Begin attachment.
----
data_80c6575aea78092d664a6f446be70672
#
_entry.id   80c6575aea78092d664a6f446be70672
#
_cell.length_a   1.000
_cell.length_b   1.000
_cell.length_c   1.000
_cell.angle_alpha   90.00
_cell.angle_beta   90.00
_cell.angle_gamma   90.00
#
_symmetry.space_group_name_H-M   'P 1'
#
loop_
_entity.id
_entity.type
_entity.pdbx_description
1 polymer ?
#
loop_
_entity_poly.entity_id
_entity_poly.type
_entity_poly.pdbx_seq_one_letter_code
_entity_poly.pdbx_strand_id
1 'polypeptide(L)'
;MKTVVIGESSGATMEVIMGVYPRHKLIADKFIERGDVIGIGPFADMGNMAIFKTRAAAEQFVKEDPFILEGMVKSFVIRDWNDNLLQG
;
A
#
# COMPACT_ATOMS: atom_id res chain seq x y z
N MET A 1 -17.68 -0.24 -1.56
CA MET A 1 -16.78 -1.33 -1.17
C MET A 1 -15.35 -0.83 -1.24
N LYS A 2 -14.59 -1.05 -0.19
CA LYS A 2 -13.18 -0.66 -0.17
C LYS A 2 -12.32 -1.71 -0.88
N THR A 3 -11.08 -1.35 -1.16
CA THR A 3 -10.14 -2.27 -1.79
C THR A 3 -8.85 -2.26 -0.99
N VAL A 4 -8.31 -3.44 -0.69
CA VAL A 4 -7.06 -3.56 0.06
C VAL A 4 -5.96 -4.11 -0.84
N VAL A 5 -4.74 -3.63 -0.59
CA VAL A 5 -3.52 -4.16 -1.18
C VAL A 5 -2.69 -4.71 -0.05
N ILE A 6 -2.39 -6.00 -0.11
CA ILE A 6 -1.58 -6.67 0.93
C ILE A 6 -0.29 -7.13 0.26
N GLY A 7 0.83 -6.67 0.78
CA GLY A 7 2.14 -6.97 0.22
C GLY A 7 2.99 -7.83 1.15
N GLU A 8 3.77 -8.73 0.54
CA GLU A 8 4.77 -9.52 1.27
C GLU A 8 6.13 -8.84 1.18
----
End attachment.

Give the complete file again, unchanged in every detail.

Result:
data_80c6575aea78092d664a6f446be70672
#
_entry.id   80c6575aea78092d664a6f446be70672
#
_cell.length_a   1.000
_cell.length_b   1.000
_cell.length_c   1.000
_cell.angle_alpha   90.00
_cell.angle_beta   90.00
_cell.angle_gamma   90.00
#
_symmetry.space_group_name_H-M   'P 1'
#
loop_
_entity.id
_entity.type
_entity.pdbx_description
1 polymer ?
#
loop_
_entity_poly.entity_id
_entity_poly.type
_entity_poly.pdbx_seq_one_letter_code
_entity_poly.pdbx_strand_id
1 'polypeptide(L)'
;MKTVVIGESSGATMEVIMGVYPRHKLIADKFIERGDVIGIGPFADMGNMAIFKTRAAAEQFVKEDPFILEGMVKSFVIRDWNDNLLQG
;
A
#
# COMPACT_ATOMS: atom_id res chain seq x y z
N MET A 1 -17.68 -0.24 -1.56
CA MET A 1 -16.78 -1.33 -1.17
C MET A 1 -15.35 -0.83 -1.24
N LYS A 2 -14.59 -1.05 -0.19
CA LYS A 2 -13.18 -0.66 -0.17
C LYS A 2 -12.32 -1.71 -0.88
N THR A 3 -11.08 -1.35 -1.16
CA THR A 3 -10.14 -2.27 -1.79
C THR A 3 -8.85 -2.26 -0.99
N VAL A 4 -8.31 -3.44 -0.69
CA VAL A 4 -7.06 -3.56 0.06
C VAL A 4 -5.96 -4.11 -0.84
N VAL A 5 -4.74 -3.63 -0.59
CA VAL A 5 -3.52 -4.16 -1.18
C VAL A 5 -2.69 -4.71 -0.05
N ILE A 6 -2.39 -6.00 -0.11
CA ILE A 6 -1.58 -6.67 0.93
C ILE A 6 -0.29 -7.13 0.26
N GLY A 7 0.83 -6.67 0.78
CA GLY A 7 2.14 -6.97 0.22
C GLY A 7 2.99 -7.83 1.15
N GLU A 8 3.77 -8.73 0.54
CA GLU A 8 4.77 -9.52 1.27
C GLU A 8 6.13 -8.84 1.18